What is the U.S. doing to improve perinatal mental health care?


In the U.S., there is no federal law or mandate for screening mothers during the pregnancy and postpartum period. The states each have various ways that they approach things – each individual institution, each individual physician. Like Canada, on a national level, advocates are working hard to create a federal mandate and strategy.

On June 29th, 2021, Congressman Larry Bucshon M.D. (R-Ind.) introduced a bipartisan bill to protect the mental health of new mothers by increasing prevention, screening, diagnosis, intervention, treatment, and access to care for maternal mental health conditions.

The bill is titled the “Taskforce Recommending Improvements for Unaddressed Mental Perinatal & Postpartum Health for New Moms Act of 2021’’ or the ‘‘TRIUMPH for New Moms Act of 2021.”

The Taskforce would create and regularly update a report to identify, analyze, and evaluate the state of national maternal mental health policy and programs at the federal, state, and local levels. The Taskforce would identify best practices, including strategies and recommendations to eliminate the racial and ethnic disparities that exist in maternal mental health.

The Taskforce would also develop and regularly update a national strategy for maternal mental health, including how federal departments and agencies represented on the Task Force will address maternal mental health conditions including increasing prevention, screening, diagnosis, intervention, treatment, and access to care.

This follows the 2016 Bringing Postpartum Depression Out of the Shadows Act brought forward by Rep. Katherine M. Clark (D-Mass.) which passed in the House of Representatives and the Senate. The bill authorized the Secretary of Health and Human Services to provide federal grants to states for the purpose of screening, assessing and treating postpartum depression. The grants are allowing states to create, improve or maintain programs around maternal mental health and help women who are pregnant or recently gave birth.

Around 2008-2009, perinatal mental health in the U.S. started to become an issue in state legislatures as they saw a rise in of infants being born substance use addicted and an increase in teen pregnancy. And there was a direct connection to the mental health and wellness of birthing people.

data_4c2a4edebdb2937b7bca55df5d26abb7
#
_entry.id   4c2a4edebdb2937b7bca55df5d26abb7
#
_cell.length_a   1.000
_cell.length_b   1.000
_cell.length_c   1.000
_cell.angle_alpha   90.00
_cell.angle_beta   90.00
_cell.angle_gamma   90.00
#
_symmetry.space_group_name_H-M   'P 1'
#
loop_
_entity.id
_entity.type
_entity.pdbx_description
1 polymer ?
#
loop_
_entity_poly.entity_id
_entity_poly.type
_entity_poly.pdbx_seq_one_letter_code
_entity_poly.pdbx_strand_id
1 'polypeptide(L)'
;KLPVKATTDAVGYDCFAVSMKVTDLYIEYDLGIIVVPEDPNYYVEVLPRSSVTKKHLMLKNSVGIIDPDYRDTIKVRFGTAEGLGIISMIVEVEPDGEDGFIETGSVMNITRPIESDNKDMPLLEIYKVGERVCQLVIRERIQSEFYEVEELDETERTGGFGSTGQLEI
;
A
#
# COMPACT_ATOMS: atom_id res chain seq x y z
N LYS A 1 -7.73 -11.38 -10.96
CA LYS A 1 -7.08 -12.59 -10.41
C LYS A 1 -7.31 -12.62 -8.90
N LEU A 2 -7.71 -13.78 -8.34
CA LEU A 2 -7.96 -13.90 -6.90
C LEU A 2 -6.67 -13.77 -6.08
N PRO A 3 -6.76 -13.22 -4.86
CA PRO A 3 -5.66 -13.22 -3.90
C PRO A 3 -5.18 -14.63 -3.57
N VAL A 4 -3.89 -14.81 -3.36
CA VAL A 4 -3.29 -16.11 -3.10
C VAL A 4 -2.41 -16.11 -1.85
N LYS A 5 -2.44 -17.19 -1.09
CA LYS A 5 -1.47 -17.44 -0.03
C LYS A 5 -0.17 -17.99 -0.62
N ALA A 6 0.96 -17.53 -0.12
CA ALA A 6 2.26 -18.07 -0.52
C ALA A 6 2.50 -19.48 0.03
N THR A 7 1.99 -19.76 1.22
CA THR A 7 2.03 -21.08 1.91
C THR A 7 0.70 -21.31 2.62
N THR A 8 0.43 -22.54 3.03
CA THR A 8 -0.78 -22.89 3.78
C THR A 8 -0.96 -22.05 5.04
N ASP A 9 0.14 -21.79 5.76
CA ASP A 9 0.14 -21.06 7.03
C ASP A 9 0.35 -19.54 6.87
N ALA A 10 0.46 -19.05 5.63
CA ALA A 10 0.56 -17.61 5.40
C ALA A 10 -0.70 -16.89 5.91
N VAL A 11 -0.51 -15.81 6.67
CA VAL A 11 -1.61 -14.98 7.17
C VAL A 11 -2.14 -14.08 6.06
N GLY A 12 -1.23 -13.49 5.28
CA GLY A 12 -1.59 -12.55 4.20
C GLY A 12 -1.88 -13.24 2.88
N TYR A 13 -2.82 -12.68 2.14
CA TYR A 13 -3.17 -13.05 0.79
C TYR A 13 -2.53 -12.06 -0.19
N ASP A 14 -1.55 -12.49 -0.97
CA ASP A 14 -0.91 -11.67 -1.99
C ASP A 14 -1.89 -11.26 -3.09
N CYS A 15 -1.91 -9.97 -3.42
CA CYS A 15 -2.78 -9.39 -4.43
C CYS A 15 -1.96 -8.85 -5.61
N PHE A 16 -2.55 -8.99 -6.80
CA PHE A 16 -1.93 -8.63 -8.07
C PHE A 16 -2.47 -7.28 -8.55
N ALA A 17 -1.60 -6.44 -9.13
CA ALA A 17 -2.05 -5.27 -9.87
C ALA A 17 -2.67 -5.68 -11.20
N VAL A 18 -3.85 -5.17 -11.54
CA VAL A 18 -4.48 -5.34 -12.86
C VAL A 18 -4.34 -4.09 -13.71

State legislatures like West Virginia started implementing screening into their Medicaid systems. States like Massachusetts formalized a commission identifying the causation of postpartum depression, and it’s now the Ellen Story Commission on Postpartum Depression.

These state level discussions prompted a deep dive into data, and from there, these data points were brought to federal legislators on Capitol Hill, and in 2016, maternal mental health legislation was passed and fully funded to put monies into states for telepsychiatry access programs that allow whatever clinician a mom interfaces – pediatrician, GP – to speak with their clinicians and allow the clinician, even if they’re not experts in perinatal mental health, to pick up the phone and identify support for those moms.

Ten states have launched commissions or task forces.

New York Governor Andrew Cuomo signed into law the Maternal Depression Bill on August 4, 2014. One component of the bill requires written guidelines to be distributed to healthcare providers about screening women for depression during and after pregnancy.

New Jersey is one of three states (along with Illinois and West Virginia) that requires screening. In New Jersey, the law mandates that an obstetrician, nurse, or midwife screen women before they leave the hospital after giving birth and at several postpartum visits.

Read more about the new TRIUMPH Bill here: https://www.prnewswire.com/news-releases/triumph-for-new-moms-act-to-build-strategy-for-improved-mental-health-of-us-mothers-301322558.html

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